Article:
Here at Idol Chatter, and throughout the media, there has been a lot of discussion about the Catholic League’s call for Christians to boycott “The Golden Compass” and the accusation by BIll Donohue, the Catholic League’s president, that the story is “selling atheism to kids.” Because the movie has sparked such a strong reaction from a lot of people, we asked Catholic League officials to articulate their views for Idol Chatter readers, and the following is their statement:

The upcoming New Line Cinema and Scholastic film “The Golden Compass,” based on the first volume of Philip Pullman’s trilogy “His Dark Material,” opens across the country this Friday. Pullman’s books are extremely anti-Christian, particularly anti-Catholic, and pro-atheistic. While the books’ depiction of the Church promises to be watered down for the film version (the director has admitted the studio feared the anti-religious elements would make the flick an “unviable project financially”), the fact remains that the movie will serve as bait to lure kids into reading the books. And as anyone who has read Pullman’s work knows, the books’ bigoted portrayal of a Calvinized version of the Catholic Church is not at all subtle–it is a full-on assault on Christian sensibilities.
Every character connected to the Church in Pullman’s series is a terror. Priests and bishops kidnap children, perform cruel experiments on them, murder at will, and burn witches. They are not working in the service of God, because in Pullman’s fantasy world, there is no god.

Pullman, and the studio, would have viewers believe the books are nothing more than an adventure story and an indictment of the “literalist, fundamentalist nature of absolute power, whether it’s manifested in the religious police state of Saudi Arabia or the atheist police state of Soviet Russia.” This is nonsense. Pullman has been shooting off his mouth for years, boasting “My books are all about killing God,” and “I am all for the death of God.” And yet now he claims he just wanted to tell a good story and encourage kids to be courteous. He even thundered to Newsweek, “To regard it [his storytelling] as this [Catholic League president Bill] Donohue man has said–that I’m a militant atheist, and my intention is to convert people–how the hell does he know that?” We know it because we’ve paid attention to the books and what Pullman’s said all along, such as “I’m trying to undermine the basis of Christian belief.”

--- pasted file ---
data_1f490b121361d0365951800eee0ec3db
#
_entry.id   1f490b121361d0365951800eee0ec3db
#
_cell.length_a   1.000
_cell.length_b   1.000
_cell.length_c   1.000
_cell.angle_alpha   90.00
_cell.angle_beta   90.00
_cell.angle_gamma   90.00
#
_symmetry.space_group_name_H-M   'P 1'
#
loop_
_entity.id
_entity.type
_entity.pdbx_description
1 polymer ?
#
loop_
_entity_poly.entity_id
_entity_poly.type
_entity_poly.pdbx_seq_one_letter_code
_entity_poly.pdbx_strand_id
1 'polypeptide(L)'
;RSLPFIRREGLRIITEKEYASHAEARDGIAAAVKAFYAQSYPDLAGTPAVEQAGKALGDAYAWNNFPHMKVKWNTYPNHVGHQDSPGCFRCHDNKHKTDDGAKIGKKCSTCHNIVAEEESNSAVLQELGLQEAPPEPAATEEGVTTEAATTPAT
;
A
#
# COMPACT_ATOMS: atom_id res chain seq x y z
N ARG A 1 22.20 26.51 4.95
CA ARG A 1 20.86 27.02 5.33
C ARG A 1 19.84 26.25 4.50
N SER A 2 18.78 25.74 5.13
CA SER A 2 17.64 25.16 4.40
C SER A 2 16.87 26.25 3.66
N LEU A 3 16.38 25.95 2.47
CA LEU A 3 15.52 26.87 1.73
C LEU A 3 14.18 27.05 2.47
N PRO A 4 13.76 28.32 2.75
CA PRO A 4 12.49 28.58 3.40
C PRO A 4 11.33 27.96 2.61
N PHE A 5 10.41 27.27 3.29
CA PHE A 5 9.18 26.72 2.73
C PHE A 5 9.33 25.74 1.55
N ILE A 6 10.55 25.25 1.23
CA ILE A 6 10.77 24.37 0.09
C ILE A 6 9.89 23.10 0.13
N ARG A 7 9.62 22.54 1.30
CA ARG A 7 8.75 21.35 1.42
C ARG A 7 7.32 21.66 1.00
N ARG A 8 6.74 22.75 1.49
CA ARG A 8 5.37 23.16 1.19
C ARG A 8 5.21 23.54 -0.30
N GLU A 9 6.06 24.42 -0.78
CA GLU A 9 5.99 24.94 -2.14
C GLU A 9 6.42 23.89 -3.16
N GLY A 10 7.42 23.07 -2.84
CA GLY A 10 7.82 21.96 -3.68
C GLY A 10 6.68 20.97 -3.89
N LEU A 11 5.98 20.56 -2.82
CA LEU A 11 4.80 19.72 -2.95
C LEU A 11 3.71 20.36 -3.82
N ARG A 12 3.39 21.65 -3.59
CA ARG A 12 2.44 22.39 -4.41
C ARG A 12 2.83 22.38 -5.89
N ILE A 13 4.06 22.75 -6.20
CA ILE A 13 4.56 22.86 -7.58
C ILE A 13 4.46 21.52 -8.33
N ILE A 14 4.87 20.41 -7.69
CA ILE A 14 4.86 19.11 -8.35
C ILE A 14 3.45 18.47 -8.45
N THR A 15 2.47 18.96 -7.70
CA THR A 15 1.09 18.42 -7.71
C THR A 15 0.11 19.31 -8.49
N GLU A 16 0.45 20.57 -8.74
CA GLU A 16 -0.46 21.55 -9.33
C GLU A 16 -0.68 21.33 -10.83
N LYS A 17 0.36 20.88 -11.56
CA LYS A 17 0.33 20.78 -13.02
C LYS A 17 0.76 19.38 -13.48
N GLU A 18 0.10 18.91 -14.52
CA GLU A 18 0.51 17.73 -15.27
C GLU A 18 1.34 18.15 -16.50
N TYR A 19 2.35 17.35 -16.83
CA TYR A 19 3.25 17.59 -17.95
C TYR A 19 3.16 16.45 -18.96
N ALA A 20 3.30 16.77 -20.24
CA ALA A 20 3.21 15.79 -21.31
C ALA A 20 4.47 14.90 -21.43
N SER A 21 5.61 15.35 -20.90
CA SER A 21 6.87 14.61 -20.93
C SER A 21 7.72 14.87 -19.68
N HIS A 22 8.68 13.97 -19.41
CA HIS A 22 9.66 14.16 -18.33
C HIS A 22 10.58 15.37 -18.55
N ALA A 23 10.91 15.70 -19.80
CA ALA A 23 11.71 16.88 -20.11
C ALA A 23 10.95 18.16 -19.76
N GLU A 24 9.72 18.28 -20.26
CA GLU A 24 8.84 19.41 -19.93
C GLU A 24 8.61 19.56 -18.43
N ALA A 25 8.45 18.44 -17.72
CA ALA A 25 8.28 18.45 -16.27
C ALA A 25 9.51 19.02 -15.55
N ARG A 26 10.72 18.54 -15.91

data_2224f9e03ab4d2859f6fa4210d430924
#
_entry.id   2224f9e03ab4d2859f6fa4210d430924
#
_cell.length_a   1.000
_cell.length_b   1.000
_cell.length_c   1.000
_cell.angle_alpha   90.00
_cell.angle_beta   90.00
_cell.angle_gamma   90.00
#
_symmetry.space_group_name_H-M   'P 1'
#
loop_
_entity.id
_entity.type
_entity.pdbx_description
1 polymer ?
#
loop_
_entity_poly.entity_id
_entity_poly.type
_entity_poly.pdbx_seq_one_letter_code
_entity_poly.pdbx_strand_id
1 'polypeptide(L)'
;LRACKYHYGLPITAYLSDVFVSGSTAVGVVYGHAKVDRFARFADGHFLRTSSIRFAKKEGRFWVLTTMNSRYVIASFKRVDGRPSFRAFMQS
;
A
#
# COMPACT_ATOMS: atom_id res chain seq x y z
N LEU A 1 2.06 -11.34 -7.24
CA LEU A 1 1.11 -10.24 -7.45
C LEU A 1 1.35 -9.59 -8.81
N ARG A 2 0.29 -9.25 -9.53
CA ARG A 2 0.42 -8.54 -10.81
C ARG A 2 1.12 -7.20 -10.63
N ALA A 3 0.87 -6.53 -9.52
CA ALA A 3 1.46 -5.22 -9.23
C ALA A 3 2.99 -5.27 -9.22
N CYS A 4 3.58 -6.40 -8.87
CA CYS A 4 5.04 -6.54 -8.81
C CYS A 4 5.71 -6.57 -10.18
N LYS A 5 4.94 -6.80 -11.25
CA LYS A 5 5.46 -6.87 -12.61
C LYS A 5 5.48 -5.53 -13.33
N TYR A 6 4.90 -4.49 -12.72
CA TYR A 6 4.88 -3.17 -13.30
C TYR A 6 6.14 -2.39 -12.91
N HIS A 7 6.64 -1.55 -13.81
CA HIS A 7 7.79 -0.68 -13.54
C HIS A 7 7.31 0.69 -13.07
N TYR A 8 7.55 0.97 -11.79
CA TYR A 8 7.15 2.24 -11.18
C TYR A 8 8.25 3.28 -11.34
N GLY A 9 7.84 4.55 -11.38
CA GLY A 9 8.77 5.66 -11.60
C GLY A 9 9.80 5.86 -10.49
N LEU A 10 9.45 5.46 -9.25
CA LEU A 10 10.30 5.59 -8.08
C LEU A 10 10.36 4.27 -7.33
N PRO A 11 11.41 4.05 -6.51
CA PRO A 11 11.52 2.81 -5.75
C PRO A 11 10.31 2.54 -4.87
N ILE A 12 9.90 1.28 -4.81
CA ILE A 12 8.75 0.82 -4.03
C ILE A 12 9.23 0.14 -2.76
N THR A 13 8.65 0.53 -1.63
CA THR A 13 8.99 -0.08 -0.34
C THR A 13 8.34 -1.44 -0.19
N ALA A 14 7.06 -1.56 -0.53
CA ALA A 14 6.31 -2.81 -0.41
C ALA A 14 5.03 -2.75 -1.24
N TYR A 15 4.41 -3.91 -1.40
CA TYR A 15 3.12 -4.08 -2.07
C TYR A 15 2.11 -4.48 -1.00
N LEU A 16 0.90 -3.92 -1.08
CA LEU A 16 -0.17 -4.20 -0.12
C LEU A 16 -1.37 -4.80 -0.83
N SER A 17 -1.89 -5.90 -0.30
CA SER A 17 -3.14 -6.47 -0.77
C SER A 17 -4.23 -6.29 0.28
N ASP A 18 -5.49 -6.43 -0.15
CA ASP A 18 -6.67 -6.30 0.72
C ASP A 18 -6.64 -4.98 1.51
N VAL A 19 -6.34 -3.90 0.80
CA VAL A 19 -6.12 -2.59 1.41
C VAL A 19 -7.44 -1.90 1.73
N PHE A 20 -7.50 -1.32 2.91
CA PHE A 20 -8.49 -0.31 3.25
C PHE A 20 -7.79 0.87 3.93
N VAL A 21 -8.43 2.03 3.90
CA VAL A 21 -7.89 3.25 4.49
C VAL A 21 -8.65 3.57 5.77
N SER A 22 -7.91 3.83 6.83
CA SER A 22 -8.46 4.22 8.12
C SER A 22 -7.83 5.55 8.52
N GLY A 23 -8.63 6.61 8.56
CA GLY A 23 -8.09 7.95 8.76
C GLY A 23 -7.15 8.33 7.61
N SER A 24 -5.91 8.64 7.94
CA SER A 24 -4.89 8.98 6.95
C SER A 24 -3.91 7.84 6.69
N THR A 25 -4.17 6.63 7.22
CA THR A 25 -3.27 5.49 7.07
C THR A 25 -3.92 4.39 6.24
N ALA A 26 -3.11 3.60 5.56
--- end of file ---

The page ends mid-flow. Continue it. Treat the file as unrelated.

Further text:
Pullman and the studio, well aware that most parents don’t want to expose their kids to anti-faith, pro-atheistic screeds, can try to spin this all they want. The film may be toned down, but there is no doubt about the content of the books. After all, Britain’s National Secularist Society, American Atheists, and the fan website Bridge to the Stars are all upset that the most anti-Christian elements of the books will be missing from the film. They wanted to see faith maligned on the big screen, and they are sorely disappointed that they’ll have to miss out. Think what you will about such groups–you have to admire their honesty. They’re willing to admit that they like their bigotry raw.
The same cannot be said of others. Scholastic claims that its film is a celebration of “freedom, love, courage and responsibility.” New Line has been rather tight-lipped about the controversy (the studio has shifted the burden of the defense onto the actors). Donna Freitas, who teaches at Boston University and blogs here at Beliefnet, is likely Pullman’s biggest cheerleader. Inexplicably, she gushed that the film is “a thrilling, cutting-edge work of Christian theology.” This despite the fact that one of the trilogy’s heroines, an ex-nun, goes so far as to state, “the Christian religion is a very powerful and convincing mistake, that’s all.”
Along with urging parents to boycott “The Golden Compass” and to refrain from buying the books as Christmas gifts, the Catholic League has been running a public awareness campaign about the His Dark Materials trilogy. Our booklet “The Golden Compass: Agenda Unmasked” tells readers everything they need to know about Pullman’s books and the man’s aims. And they don’t need to take our word for it–we’ve quoted extensively from the trilogy, from literary critics, and from the author himself.
As usual, we’ve heard all sorts of charges that we are trying to censor the film and the books. This is absurd–not only do we lack the power to censor (after all, we’re not the government), we have no desire to do so. We’re simply exercising our own First Amendment right to speak up about these books. That Pullman and his cronies are so angry over this is telling. Are they afraid of the truth coming out?
For Idol Chatter’s complete coverage of “The Golden Compass,” click here.

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